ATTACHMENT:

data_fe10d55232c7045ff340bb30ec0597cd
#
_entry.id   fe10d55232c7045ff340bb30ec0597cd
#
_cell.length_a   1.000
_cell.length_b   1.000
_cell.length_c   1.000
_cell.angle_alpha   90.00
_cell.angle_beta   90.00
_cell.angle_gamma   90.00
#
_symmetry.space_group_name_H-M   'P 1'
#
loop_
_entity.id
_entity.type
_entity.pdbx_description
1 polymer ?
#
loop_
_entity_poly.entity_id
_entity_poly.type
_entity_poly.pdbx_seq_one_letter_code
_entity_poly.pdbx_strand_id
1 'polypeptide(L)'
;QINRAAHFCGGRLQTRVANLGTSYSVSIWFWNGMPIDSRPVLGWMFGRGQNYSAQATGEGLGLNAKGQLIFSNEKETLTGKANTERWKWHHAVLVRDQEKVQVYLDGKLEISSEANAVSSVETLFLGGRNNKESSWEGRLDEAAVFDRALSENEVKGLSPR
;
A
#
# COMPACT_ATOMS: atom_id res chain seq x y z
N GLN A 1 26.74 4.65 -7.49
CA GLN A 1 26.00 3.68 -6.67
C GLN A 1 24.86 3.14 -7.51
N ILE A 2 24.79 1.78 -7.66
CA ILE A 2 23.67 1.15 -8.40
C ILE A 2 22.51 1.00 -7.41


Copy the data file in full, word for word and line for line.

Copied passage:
data_fe10d55232c7045ff340bb30ec0597cd
#
_entry.id   fe10d55232c7045ff340bb30ec0597cd
#
_cell.length_a   1.000
_cell.length_b   1.000
_cell.length_c   1.000
_cell.angle_alpha   90.00
_cell.angle_beta   90.00
_cell.angle_gamma   90.00
#
_symmetry.space_group_name_H-M   'P 1'
#
loop_
_entity.id
_entity.type
_entity.pdbx_description
1 polymer ?
#
loop_
_entity_poly.entity_id
_entity_poly.type
_entity_poly.pdbx_seq_one_letter_code
_entity_poly.pdbx_strand_id
1 'polypeptide(L)'
;QINRAAHFCGGRLQTRVANLGTSYSVSIWFWNGMPIDSRPVLGWMFGRGQNYSAQATGEGLGLNAKGQLIFSNEKETLTGKANTERWKWHHAVLVRDQEKVQVYLDGKLEISSEANAVSSVETLFLGGRNNKESSWEGRLDEAAVFDRALSENEVKGLSPR
;
A
#
# COMPACT_ATOMS: atom_id res chain seq x y z
N GLN A 1 26.74 4.65 -7.49
CA GLN A 1 26.00 3.68 -6.67
C GLN A 1 24.86 3.14 -7.51
N ILE A 2 24.79 1.78 -7.66
CA ILE A 2 23.67 1.15 -8.40
C ILE A 2 22.51 1.00 -7.41